“It’s one thing to teach English II,” said Canniff. “Faculty doesn’t necessarily need to use technology in their course, but I want them to ask themselves ‘How will things change if I do use technology?’”
Since opening, the Innovation Lab has launched a professional development program that offers a morning wake-up series and an afternoon coffee hour for faculty to drop in and learn about individual tools or approaches to digital learning. At these sessions they might get an introduction to Moodle, the Learning Management System (LMS) used at the College, learn how to use an online grade book, or test new applications to use in the classroom such as mobile phone applications for tutoring or online notetaking.
A key element of the fellowship was funding for BHCC faculty members to explore Connect, a digital courseware from educational publisher McGraw-Hill, to document its strengths and challenges as a resource for faculty-student engagement, and share these findings with other colleges and universities. The interdisciplinary pilot involved four BHCC professors: Joshua Abel, Criminal Justice and Public Safety; Susan Atlas, Paralegal and Legal Studies; Natacha Cesar-Davis, Psychology; and Tendai Nyakurimwa, Business.
At the recommendation of BHCC Anatomy and Physiology Professor William Hoover, Canniff chose to pilot Connect for its ability to seamlessly integrate with Moodle and other technologies that are currently being used on campus. It was also a digital learning tool that could span many disciplines and academic programs.
In addition to his role in the College’s Science department, Hoover is a digital author and advisor to publishers interested in building digital learning resources for anatomy and physiology. The fellowship funding also enabled Canniff to hire Hoover to lead trainings for the faculty members piloting the courseware.
Hoover compares Connect to a “flipped classroom” experience, where instruction and learning take place outside of the classroom and activities that may have traditionally been homework assignments are completed during class time. Reading assignments and assessments are offered through the courseware, but unlike a flipped classroom, faculty members are able to review the most frequently missed questions and learning outcomes that indicate what material is most challenging before students come to class.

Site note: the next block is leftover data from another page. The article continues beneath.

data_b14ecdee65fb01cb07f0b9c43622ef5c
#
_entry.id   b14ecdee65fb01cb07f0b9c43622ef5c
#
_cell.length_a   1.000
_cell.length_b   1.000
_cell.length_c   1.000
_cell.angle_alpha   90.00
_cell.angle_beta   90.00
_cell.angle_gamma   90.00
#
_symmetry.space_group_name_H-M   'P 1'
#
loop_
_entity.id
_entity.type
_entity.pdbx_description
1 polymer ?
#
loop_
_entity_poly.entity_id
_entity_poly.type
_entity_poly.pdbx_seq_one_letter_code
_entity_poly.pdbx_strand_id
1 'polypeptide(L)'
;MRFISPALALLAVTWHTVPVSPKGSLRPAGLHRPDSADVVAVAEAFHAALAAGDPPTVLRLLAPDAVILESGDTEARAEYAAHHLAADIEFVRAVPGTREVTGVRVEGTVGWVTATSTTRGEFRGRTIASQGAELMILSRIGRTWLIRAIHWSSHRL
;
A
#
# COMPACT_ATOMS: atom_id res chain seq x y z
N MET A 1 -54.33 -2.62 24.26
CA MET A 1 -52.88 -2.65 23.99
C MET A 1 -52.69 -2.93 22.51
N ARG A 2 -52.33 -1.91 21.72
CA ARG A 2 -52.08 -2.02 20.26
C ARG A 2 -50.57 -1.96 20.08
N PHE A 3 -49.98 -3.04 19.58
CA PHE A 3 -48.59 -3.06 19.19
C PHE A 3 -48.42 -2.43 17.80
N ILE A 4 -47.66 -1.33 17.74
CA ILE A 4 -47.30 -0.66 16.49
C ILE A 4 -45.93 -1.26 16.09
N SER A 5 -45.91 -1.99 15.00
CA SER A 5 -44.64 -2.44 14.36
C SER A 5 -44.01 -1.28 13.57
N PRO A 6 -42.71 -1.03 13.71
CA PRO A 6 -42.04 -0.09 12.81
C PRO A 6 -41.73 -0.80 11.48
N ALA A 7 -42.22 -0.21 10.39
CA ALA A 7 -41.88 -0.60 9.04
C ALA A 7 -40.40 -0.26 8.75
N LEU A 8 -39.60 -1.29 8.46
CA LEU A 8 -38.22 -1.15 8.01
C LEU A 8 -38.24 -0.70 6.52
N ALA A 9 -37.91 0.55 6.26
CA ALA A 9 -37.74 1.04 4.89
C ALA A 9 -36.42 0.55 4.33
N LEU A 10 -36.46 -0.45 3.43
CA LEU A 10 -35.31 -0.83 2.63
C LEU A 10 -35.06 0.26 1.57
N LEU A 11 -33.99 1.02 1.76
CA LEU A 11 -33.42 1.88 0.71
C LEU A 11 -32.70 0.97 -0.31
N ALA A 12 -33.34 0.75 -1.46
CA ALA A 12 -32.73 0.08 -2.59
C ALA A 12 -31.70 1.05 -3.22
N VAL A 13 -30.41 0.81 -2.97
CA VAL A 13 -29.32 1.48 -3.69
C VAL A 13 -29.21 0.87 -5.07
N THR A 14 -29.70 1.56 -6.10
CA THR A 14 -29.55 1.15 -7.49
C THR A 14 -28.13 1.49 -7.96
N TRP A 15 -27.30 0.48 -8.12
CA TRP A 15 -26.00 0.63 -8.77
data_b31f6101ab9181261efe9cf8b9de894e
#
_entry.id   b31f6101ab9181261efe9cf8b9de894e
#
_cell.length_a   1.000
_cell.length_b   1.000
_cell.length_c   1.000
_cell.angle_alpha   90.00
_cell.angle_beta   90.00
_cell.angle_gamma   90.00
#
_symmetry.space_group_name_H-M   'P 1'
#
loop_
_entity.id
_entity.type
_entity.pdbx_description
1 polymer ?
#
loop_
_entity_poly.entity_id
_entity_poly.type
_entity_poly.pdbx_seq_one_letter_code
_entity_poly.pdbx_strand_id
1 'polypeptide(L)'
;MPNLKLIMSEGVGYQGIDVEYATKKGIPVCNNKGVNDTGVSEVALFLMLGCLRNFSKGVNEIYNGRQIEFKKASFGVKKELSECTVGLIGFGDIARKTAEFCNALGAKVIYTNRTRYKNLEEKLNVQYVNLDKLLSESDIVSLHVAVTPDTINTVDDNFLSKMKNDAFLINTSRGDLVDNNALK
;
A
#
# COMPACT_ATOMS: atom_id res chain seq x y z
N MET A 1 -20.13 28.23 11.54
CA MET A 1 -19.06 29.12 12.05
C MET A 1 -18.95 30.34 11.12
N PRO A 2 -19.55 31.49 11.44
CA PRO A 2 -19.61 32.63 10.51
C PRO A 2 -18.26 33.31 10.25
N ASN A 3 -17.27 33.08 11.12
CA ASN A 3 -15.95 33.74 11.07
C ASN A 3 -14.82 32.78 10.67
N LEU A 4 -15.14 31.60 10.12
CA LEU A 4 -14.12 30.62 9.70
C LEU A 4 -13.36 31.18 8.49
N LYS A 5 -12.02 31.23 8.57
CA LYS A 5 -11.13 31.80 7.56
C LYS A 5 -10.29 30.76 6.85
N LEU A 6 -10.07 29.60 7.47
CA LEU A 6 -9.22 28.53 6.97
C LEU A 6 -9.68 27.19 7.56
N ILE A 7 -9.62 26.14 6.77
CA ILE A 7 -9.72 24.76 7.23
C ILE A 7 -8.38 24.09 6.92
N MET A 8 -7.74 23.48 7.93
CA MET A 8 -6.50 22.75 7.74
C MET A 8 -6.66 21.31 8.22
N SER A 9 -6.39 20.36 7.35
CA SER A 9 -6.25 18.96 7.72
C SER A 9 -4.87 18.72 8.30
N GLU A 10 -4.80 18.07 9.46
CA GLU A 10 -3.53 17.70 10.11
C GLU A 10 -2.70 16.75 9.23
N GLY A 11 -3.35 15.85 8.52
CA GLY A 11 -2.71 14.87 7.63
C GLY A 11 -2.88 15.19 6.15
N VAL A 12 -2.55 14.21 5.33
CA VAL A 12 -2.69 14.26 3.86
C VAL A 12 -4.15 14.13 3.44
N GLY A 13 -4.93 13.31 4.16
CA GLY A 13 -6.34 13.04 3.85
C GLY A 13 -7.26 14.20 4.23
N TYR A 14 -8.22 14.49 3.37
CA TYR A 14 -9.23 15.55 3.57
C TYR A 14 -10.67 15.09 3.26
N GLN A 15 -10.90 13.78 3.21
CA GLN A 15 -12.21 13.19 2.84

“As a professor, I can really focus and target the information that my students struggled with,” he said. “That made the students feel comfortable because they didn’t feel they were the only ones who struggled. It provides a much more meaningful learning environment.”
-William Hoover, M.D., Professor of Anatomy and Physiology
An Upward Trajectory for Digital
The ACAO Digital Fellowship program has allowed Canniff to go beyond its objectives to develop a holistic view of the potential digital technology has for the College at many levels, from Early College programs to student services.
“We’re at the foundational stage of this,” he said. “But we’re looking at the infusion of digital technology in the broadest of contexts.”
In 2019, Canniff would like the College to conduct a technology audit on BHCC student services and explore digital technologies for integrated student support and success coaching, including how to use technology to influence students and connect with them in a better way.
He’d also like BHCC to explore how technology could be used for BHCC’s Early College programs. “We’re looking at a smoother transition from secondary to post-secondary,” he said. “We want students to be better informed and to understand the technology they’re using as they walk into BHCC.
BHCC faculty share their experiences testing Connect courseware.
-Tendai Nyakurimwa, Business
-Joshua Abel, Criminal Justice and Public Safety
-Natacha Cesar-Davis, Psychology